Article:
The Non-Innovators Guide to Business Innovation

Last Updated Oct 27, 2011 9:36 AM EDT

Trying to be innovative feels, at least for most people, nearly impossible.

He didn't need any tips on innovation
Don't believe me? Go ahead. Be innovative. Step away and think of something new and different. I'll wait.

Back already? (Don't feel bad. I got back before you did.)

Since creativity isn't a switch the vast majority of us can turn on at will, the key to being innovative is to view a problem from a different perspective. Necessity is the mother of innovation, so creating a little artificial necessity automatically stimulates our creativity.

Here are eight easy ways to create and flip your own innovation switch:

1. Pretend you just ran out of money. Solid cash flow is great, but a steady stream of revenue or a decent chunk of capital can hide opportunities to save money or optimize a process. If you ran out of money, what would you do? Think through as many scenarios as possible and then implement the best ideas. When your back is to the wall and you feel you have no choice, that's often the time you'll come up with the greatest number of choices.

2. Imagine the worst that could happen. What if you lose your biggest customer? What if you lose your job? What if your industry tanks? What if a major competitor entered your market? Your answers could uncover unexpected opportunities or lead to changes in overall strategy.

3. Play the "Why?" game. Five Whys is a standard tool in the root cause analysis toolkit; the premise is to ask "Why?" at least five times to hopefully reach the true reason for an error. But you don't have to wait for a mistake. Pick a current practice or approach and ask yourself why you do it. Then keep asking. The more times you ask "Why?" after an answer, the more likely you are to see a problem in a new way.

4. Pretend the rule book got lost. Every business has unwritten and written rules, and each of us follow external and self-imposed rules too. But what would you do if you weren't allowed to use current guidelines to solve a problem? What if you no longer had to ask your boss for permission? What if you couldn't turn to HR for advice? What if your partner couldn't bail you out or cover for you? What if you could change the way you develop employees? Mentally break a few rules -- especially if they are your rules. Often a "rule" isn't 't really a rule; it's just the way we've always done things.

5. Pretend you only have five minutes to solve a problem. Speed is also the mother of innovation. Pick a problem and force yourself to make a decision within five minutes. Imagine you only have five minutes to decide how to deal with a cash flow crunch. If you had to decide right now, what would you do? It's easy to play out multiple scenarios and get lost in the weeds of options. Snap decisions can be the right decisions because they cut to the heart of an issue.

6. Imagine perfection. Say you want to improve a process. Typically we approach improvement as a percentage-gain: Reduce costs by 3%, decrease re-work by 4%... we're trained to seek incremental gains. But what if your goal was perfection? If something had to be perfect, what would you need to do?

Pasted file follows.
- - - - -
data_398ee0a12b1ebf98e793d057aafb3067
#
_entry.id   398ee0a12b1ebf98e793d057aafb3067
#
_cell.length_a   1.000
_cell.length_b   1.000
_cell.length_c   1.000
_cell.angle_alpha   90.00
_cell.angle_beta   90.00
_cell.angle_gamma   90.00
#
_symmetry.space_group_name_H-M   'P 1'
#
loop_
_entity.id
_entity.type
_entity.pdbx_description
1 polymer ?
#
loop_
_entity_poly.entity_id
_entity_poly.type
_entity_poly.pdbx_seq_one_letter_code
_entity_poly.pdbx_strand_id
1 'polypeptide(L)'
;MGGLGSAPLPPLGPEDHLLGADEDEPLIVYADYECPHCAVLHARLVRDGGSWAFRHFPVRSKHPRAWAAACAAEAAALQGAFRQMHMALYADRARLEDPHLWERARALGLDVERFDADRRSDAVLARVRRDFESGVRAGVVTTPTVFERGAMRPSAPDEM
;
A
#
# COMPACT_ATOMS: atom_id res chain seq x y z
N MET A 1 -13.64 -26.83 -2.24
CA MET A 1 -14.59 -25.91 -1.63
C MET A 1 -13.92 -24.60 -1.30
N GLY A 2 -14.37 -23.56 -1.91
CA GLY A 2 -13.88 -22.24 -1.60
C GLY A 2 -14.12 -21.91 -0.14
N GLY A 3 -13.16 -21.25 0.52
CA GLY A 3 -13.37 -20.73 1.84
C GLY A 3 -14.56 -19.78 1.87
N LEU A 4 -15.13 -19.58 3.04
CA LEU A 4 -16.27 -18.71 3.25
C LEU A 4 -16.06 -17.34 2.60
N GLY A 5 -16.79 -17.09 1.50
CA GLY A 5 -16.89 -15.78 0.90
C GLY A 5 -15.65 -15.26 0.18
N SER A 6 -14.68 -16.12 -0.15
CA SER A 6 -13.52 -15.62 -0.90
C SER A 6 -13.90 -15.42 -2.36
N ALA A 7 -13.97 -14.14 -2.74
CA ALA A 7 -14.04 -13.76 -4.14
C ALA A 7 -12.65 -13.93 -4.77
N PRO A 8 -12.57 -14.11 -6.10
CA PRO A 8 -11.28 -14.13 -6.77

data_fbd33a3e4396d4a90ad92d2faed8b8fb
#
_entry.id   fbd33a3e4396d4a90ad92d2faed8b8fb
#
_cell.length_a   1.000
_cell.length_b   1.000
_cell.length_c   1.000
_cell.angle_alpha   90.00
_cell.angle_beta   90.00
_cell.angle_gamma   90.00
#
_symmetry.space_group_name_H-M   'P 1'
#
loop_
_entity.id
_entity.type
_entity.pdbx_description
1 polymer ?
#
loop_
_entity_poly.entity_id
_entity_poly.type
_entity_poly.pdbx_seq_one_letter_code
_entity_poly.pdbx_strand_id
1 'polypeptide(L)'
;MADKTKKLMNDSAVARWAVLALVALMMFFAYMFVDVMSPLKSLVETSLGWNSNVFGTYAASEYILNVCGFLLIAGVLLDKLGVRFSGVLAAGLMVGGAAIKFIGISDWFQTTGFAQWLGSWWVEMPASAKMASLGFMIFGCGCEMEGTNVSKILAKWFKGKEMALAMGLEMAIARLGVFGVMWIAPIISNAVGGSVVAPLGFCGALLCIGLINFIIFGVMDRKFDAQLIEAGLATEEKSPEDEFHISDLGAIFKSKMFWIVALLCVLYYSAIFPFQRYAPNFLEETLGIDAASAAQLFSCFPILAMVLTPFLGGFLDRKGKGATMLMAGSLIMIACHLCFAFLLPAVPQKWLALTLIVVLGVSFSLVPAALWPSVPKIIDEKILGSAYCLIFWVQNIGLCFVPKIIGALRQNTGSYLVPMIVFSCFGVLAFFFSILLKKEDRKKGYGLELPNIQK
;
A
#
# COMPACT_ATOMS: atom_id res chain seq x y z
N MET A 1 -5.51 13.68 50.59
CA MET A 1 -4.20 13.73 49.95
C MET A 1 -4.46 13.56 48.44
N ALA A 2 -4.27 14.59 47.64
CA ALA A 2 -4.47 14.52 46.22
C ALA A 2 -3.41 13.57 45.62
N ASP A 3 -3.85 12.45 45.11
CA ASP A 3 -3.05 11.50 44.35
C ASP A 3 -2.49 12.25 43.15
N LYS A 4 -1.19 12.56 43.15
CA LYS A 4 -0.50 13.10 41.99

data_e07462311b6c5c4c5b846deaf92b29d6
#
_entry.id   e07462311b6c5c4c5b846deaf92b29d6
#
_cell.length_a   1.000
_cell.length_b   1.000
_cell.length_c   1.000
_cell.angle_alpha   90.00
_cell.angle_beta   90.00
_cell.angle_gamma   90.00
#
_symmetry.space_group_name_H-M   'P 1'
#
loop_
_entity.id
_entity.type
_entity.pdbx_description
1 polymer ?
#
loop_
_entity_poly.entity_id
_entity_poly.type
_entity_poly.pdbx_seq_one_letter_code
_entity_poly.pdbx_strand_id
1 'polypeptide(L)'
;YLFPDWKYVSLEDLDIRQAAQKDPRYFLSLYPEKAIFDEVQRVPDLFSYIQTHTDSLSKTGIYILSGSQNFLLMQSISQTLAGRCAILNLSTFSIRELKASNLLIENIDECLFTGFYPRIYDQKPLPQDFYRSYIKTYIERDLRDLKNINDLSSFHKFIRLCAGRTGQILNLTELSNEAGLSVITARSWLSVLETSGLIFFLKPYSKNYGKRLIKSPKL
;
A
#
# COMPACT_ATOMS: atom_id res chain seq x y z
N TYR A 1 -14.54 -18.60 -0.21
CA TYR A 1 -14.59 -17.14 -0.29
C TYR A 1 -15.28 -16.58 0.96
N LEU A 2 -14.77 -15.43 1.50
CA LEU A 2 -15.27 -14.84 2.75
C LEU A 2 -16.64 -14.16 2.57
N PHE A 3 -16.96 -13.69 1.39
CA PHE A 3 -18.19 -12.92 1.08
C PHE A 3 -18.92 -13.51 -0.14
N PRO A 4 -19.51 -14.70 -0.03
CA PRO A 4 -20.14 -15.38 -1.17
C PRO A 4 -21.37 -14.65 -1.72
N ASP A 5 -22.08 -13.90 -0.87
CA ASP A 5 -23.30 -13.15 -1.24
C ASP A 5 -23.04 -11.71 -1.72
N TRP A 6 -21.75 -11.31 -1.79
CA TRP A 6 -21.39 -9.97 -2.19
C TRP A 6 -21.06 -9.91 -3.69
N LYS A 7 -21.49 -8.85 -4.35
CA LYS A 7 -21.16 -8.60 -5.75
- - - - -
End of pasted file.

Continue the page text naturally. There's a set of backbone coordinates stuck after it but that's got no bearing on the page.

I've told this story before but it's worth repeating. Prior to an upcoming budget cycle I didn't ask a machine operator if he had any ideas for how we could increase productivity by 3%. Instead I said, "What if you had to ensure your machine never went down unexpectedly? What would we need to do?" He spent an hour listing every conceivable reason his equipment mis-fed, jammed, and otherwise shut down, and then we thought of ways to eliminate each reason. Then we implemented his ideas: we changed a lot of processes, put an employee on a different lunch schedule so he could perform preventive maintenance while the line was idle, increased the usage of a number of components.... We didn't reach perfection but within three months productivity was up 32% and the ROI on additional expense was over 800%.

7. Screw up intentionally. Innovation experts recommend constant experimentation, but just thinking of an experiment requires a level of creativity I often can't manage. If you're like me, pick a task or process that works well. Then intentionally screw it up and see what happens. (Pick something that doesn't cost money or impact a customer relationship, though.) Say the first thing you do every day is check your email. Tomorrow wait an hour and see what happens. I'll bet you notice at least one advantage to waiting: checking in "live" with employees a little sooner, handling a few tasks that help others get a jump on their day, or simply being proactive instead of reacting to emails. Adopt what worked. Easy.

8. Take a field trip -- and borrow freely. Industry cross-fertilization rarely happens because we typically stay in our own silos. I learned more from a trip to a food processing plant than I could implement in a year at our book manufacturing plant. A lawyer friend bases how his firm "touches" clients on what he learned from a high-end retailer. A heavy equipment manufacturer tours a different plant every month to improve their safety programs. Somewhere, someone is doing something really well. Borrow it, because to your business it's an innovation.

Related: Photo courtesy flickr user acaben , CC 2.0
  • Jeff Haden On Twitter»

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    Jeff Haden learned much of what he knows about business from managing a 250-employee book manufacturing plant. Everything else he picked up from ghostwriting books for some of the smartest CEOs and leaders in business. He has written more than 30 non-fiction books, including four Business and Investing titles that reached #1 on Amazon's bestseller list. Follow him on Twitter at @Jeff_Haden.

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